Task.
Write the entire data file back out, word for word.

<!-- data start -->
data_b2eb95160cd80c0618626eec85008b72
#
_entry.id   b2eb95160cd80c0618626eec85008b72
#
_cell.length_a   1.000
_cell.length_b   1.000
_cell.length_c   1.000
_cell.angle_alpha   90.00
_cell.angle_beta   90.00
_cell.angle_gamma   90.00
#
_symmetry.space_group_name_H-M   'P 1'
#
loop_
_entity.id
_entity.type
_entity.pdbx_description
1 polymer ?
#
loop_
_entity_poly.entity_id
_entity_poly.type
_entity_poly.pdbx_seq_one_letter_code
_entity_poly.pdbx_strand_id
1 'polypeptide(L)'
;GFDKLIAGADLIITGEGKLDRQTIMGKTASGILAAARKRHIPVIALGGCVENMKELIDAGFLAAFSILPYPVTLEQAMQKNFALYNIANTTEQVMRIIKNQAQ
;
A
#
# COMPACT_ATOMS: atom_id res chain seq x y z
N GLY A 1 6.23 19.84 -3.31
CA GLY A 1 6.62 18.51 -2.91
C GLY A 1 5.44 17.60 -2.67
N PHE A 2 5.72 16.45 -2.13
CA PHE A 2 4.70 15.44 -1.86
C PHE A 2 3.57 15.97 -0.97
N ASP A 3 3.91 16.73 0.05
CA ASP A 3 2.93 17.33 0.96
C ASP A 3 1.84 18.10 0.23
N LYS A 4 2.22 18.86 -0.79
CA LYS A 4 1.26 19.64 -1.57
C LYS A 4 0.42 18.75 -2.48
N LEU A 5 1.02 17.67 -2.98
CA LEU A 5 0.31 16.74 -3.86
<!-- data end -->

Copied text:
data_b2eb95160cd80c0618626eec85008b72
#
_entry.id   b2eb95160cd80c0618626eec85008b72
#
_cell.length_a   1.000
_cell.length_b   1.000
_cell.length_c   1.000
_cell.angle_alpha   90.00
_cell.angle_beta   90.00
_cell.angle_gamma   90.00
#
_symmetry.space_group_name_H-M   'P 1'
#
loop_
_entity.id
_entity.type
_entity.pdbx_description
1 polymer ?
#
loop_
_entity_poly.entity_id
_entity_poly.type
_entity_poly.pdbx_seq_one_letter_code
_entity_poly.pdbx_strand_id
1 'polypeptide(L)'
;GFDKLIAGADLIITGEGKLDRQTIMGKTASGILAAARKRHIPVIALGGCVENMKELIDAGFLAAFSILPYPVTLEQAMQKNFALYNIANTTEQVMRIIKNQAQ
;
A
#
# COMPACT_ATOMS: atom_id res chain seq x y z
N GLY A 1 6.23 19.84 -3.31
CA GLY A 1 6.62 18.51 -2.91
C GLY A 1 5.44 17.60 -2.67
N PHE A 2 5.72 16.45 -2.13
CA PHE A 2 4.70 15.44 -1.86
C PHE A 2 3.57 15.97 -0.97
N ASP A 3 3.91 16.73 0.05
CA ASP A 3 2.93 17.33 0.96
C ASP A 3 1.84 18.10 0.23
N LYS A 4 2.22 18.86 -0.79
CA LYS A 4 1.26 19.64 -1.57
C LYS A 4 0.42 18.75 -2.48
N LEU A 5 1.02 17.67 -2.98
CA LEU A 5 0.31 16.74 -3.86